The Cool Kids are back!...and no one seems to care. A shame for sure, but maybe a sign of changing times. It seems like just yesterday 'Black Mags' released and headed right up that new, hip, fresh Internet alley with a brand of Hip-Hop that didn't try anything new but was inherently cool by design. Kind of a shock to pinpoint 'Black Mags' to its original release in 2007, right alongside M.I.A.'s 'Paper Planes,' two singles I lump together in my mushed memory. A few somewhat successful singles here and there, including 'Pennies' which appeared on the NBA 2k9 soundtrack, but without an appeal that could extend to a full-length LP, their only attempt coming far too late on 2011's When Fish Ride Bicycles, The Cool Kids unfortunately turned into a fading fad. Nothing more than a pivot point in Hip-Hop history.

They're not alone either. While both Sir Michael Rocks and Chuck Inglish arose from Illinois and Michigan respectively, their style of Hip-Hop could be closest associated to an updated form of the Bay Area's Hyphy, with The Pack drawing nearest to their style. One such member of said group was Lil B, who went on to have a long Internet-fueled career by force. But even he's now gone by the wayside, leaving the South to fend for car speakers. So while 'Running Man' has failed to reignite that spark, it's not all that bad a song. The lack of attention it's gotten still quite odd considering it adds a massive, Trap-flavored bass to its low end while still maintaining their trademarked sound. The personalities are there, production variety too, just not fan interest. For them, and any type of hype-track though, the bread and butter lies in the hook, and 'Running Man' doesn't have all that catchy of one, which is certainly not helping its cause.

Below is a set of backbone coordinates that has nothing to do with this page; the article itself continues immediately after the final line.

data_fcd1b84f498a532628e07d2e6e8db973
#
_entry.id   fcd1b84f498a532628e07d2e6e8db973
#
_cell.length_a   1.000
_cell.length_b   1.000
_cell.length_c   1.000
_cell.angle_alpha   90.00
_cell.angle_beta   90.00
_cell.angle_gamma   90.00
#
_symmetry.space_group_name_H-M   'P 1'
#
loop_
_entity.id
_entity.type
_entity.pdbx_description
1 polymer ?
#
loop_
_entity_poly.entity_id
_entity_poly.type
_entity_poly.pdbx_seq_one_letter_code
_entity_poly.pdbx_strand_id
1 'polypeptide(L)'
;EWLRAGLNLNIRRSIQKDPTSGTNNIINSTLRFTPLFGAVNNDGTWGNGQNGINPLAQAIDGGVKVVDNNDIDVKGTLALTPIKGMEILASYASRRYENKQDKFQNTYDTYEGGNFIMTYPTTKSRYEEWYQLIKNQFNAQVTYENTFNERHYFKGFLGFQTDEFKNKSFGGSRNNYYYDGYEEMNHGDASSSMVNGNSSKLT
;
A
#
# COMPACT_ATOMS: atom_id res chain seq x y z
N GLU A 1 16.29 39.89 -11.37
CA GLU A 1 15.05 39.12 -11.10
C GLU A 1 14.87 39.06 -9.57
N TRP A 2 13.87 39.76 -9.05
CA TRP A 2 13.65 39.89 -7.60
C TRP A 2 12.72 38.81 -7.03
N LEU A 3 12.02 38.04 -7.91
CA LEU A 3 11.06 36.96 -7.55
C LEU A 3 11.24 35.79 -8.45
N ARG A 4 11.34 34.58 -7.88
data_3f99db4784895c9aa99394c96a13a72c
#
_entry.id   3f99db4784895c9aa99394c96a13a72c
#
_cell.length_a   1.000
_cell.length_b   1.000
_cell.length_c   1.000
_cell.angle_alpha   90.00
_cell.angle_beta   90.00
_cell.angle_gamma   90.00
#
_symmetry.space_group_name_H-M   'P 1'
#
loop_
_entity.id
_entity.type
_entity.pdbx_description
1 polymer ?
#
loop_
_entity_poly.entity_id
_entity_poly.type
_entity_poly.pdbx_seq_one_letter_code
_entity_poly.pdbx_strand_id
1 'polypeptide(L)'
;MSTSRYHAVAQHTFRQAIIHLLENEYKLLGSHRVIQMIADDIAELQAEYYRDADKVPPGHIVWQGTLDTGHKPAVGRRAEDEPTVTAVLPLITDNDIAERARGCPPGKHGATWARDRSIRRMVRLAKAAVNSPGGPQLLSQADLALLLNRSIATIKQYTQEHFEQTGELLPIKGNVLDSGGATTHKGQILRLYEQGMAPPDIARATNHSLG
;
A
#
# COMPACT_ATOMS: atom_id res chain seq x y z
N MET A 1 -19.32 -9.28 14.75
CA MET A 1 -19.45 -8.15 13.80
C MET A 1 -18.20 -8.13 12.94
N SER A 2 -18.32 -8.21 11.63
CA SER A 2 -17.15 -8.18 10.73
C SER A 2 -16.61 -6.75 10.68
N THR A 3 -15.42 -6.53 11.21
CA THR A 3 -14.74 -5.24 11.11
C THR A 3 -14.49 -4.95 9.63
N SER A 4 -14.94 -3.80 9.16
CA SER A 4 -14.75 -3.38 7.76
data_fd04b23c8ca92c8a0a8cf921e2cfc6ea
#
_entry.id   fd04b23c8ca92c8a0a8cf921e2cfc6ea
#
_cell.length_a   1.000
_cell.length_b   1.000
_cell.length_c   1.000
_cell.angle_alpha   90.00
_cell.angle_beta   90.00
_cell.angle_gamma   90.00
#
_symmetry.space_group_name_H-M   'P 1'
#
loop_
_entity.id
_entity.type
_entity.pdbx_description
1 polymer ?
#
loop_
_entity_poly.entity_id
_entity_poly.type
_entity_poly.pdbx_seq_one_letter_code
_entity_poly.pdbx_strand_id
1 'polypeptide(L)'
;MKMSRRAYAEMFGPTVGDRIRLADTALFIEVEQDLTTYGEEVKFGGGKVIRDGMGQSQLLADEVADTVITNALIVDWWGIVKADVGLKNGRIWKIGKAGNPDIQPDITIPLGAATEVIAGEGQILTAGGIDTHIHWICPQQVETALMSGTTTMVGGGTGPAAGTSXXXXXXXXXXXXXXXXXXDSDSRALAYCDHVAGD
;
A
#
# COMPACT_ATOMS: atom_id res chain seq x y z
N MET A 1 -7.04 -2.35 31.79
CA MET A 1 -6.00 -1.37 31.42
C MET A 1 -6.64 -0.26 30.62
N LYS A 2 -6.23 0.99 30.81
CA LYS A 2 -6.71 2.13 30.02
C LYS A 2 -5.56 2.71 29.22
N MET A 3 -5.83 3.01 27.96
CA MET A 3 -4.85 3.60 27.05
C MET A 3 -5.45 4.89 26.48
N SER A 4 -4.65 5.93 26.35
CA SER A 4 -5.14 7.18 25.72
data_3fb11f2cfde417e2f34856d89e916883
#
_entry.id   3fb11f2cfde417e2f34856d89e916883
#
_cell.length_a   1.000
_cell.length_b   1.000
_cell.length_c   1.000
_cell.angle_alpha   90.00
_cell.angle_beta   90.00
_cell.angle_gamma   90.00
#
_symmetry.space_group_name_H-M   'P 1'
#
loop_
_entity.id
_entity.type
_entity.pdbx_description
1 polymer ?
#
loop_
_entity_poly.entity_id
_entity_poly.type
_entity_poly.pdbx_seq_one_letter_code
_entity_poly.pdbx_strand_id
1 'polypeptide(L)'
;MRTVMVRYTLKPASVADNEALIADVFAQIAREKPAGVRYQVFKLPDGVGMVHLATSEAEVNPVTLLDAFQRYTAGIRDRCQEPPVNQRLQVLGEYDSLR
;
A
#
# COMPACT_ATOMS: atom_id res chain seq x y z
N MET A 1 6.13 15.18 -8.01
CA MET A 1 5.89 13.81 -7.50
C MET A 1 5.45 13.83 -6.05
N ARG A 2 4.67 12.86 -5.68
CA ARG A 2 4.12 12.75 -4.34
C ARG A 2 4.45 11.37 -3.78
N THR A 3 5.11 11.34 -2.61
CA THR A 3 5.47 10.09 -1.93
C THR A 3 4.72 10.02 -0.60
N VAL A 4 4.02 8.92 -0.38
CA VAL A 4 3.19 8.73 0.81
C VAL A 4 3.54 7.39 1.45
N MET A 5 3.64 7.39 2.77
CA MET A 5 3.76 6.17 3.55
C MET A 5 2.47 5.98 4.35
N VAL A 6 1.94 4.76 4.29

NxWorries - Lyk Dis

NxWorries is the short and sweet collaborative team of Anderson .Paak and Knxwledge. Last year they dropped their EP Link Up & Suede. This, as I'm sure many of you know, was before .Paak blew up with his recent feature appearances and his mostly wonderful Malibu LP. Knxwledge, an underground producer, has released a treasure trove of beat tapes for the better part of this decade. His work has gained him some recognition but, similar to his quiet personality, the beatsmith hasn't garnered much of an acclaimed following. This, despite actually producing 'Momma' off Kendrick Lamar's To Pimp A Butterfly, which just so happened to be one of my favorite beats off that project. Anyways, the duo is soon to release their debut LP Yes Lawd this October, and 'Lyk Dis' is the third officially released single from this affair.

As far as Neo-Soul goes, it's solid, but not outstanding. Both artists do their thing, but never go above and beyond. While 'Lyk Dis' is surely rather uninteresting to me, Yes Lawd itself will certainly be an intriguing affair, if only for the fact to see how .Paak handles production not 'designed-for-.Paak.' Malibu, despite having a wide variety of producers, had a very similar vibe throughout that certain artists, like Domo Genesis and Mac Miller, have trend-hopped onto by bringing .Paak on their projects. Here it's just .Paak and Knxwledge, which given the latter's almost nonexistent quality control, might be a mixed bag of goodies. For a laid back R&B cruise though, 'Lyk Dis' will surely please. It doesn't wow, startle, or try anything new, but it's pleasant, and sometimes that's all it takes. 18 songs of that though, we'll just have to wait until October to see how that holds up.